PALO ALTO – Once upon a time, European Central Bank President Jean-Claude Trichet communicated effectively with the outside world. Not anymore.
More than a few eyebrows were raised after the ECB’s January Governing Council meeting, when Trichet threatened that the Bank would act “preemptively” if labor unions tried to embed higher energy and food prices into new contracts, risking a wage-price spiral.
This threat took a heavy toll on the ECB’s credibility, since an interest-rate hike in the midst of the most serious financial crisis in decades was obviously absurd. No one believed it, and the ECB not only withdrew its clumsy threat the next month, but it adopted a policy of interest-rate neutrality.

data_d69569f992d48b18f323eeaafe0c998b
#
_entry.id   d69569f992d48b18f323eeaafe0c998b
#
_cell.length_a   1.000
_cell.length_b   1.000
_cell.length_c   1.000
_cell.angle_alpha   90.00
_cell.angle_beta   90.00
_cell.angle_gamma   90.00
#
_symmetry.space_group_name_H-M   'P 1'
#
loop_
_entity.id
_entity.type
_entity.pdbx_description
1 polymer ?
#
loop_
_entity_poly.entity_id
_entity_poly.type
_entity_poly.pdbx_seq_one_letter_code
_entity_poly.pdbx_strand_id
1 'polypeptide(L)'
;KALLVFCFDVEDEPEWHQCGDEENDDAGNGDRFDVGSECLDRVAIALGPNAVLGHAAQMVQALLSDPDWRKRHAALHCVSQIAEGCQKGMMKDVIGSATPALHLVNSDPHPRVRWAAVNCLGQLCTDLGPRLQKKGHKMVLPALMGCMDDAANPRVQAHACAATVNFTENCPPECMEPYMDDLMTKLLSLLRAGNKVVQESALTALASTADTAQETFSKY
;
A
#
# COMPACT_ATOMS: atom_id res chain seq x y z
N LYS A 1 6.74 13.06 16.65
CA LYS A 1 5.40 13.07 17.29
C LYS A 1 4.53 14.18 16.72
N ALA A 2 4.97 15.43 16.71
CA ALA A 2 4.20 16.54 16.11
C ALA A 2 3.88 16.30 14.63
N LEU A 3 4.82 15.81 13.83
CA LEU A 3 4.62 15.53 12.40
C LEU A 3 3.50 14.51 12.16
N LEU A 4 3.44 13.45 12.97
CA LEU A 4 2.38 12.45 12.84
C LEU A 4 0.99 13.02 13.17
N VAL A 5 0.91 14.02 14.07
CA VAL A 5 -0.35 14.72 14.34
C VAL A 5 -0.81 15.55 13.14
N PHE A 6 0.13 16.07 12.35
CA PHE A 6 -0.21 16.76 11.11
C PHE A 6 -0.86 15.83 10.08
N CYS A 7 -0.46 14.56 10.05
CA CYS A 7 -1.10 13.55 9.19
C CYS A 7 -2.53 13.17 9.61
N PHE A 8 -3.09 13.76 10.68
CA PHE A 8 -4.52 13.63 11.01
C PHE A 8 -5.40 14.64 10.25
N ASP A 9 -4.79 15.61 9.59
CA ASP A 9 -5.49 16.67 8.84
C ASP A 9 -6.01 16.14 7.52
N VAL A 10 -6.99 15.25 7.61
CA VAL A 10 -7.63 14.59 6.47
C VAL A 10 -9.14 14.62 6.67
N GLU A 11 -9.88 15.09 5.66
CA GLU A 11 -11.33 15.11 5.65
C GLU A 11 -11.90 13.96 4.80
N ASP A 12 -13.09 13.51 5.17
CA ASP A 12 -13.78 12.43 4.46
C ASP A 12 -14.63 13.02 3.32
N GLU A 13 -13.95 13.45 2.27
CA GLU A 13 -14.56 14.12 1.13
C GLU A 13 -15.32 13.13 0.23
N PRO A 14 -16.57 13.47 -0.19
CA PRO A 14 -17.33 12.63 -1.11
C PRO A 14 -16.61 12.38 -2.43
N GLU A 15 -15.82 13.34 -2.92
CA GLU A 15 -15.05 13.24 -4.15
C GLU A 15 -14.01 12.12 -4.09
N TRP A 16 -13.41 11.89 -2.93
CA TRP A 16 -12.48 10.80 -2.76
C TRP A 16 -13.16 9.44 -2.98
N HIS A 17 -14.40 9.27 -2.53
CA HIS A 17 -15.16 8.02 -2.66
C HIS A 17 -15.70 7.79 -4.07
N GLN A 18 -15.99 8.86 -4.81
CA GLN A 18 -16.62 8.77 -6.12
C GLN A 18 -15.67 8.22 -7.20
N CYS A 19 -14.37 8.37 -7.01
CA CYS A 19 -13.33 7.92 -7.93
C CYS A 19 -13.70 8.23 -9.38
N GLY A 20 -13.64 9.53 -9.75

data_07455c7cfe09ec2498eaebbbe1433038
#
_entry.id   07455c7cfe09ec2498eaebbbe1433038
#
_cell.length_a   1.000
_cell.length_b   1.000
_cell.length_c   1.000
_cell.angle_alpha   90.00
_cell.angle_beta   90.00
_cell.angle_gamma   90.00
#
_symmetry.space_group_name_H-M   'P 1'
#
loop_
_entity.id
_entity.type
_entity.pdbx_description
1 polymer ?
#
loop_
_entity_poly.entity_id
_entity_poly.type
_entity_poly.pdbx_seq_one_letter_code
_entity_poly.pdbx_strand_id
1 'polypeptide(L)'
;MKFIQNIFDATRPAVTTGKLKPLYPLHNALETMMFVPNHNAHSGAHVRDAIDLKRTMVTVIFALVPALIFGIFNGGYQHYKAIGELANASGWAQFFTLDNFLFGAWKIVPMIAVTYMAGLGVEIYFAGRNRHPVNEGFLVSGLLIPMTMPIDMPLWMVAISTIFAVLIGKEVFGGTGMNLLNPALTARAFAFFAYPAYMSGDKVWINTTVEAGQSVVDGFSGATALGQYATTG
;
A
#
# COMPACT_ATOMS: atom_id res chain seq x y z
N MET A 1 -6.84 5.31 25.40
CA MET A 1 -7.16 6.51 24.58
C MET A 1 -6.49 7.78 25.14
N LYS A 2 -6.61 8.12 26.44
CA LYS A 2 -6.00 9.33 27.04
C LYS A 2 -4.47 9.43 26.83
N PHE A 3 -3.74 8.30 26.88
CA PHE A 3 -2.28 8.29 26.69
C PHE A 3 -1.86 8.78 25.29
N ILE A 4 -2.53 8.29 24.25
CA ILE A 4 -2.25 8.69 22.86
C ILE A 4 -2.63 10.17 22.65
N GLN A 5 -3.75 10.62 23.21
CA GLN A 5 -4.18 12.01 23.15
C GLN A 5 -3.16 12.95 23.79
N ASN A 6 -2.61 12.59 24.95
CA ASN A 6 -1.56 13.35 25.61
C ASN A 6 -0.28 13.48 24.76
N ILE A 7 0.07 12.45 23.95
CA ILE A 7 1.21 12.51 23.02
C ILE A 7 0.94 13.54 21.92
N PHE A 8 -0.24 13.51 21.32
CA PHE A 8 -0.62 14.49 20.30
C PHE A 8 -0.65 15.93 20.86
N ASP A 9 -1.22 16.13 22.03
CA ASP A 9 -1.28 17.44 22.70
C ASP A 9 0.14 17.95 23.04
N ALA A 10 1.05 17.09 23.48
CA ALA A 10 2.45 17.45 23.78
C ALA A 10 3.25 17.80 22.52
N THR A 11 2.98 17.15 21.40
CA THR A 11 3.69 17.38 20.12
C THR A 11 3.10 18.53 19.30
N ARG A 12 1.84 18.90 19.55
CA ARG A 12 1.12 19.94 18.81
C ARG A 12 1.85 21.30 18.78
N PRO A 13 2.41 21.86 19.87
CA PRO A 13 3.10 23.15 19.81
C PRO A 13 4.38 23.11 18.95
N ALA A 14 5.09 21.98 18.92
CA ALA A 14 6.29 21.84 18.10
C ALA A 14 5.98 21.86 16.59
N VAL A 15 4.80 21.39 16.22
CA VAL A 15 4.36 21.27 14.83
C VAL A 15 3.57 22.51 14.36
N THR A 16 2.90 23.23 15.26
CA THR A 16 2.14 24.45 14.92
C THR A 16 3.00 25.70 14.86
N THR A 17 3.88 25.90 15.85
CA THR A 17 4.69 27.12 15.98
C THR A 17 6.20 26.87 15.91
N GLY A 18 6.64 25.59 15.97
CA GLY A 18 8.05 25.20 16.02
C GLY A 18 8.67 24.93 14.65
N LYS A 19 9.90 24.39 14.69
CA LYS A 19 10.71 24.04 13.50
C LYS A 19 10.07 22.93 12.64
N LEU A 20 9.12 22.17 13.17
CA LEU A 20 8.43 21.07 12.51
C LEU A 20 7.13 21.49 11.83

But the announcement of this policy change at the February meeting also did not go smoothly. Trichet somehow garbled the Council’s message in his press conference, making it sound as if the ECB wanted to shift to an easing bias instead of “wait and see” neutrality.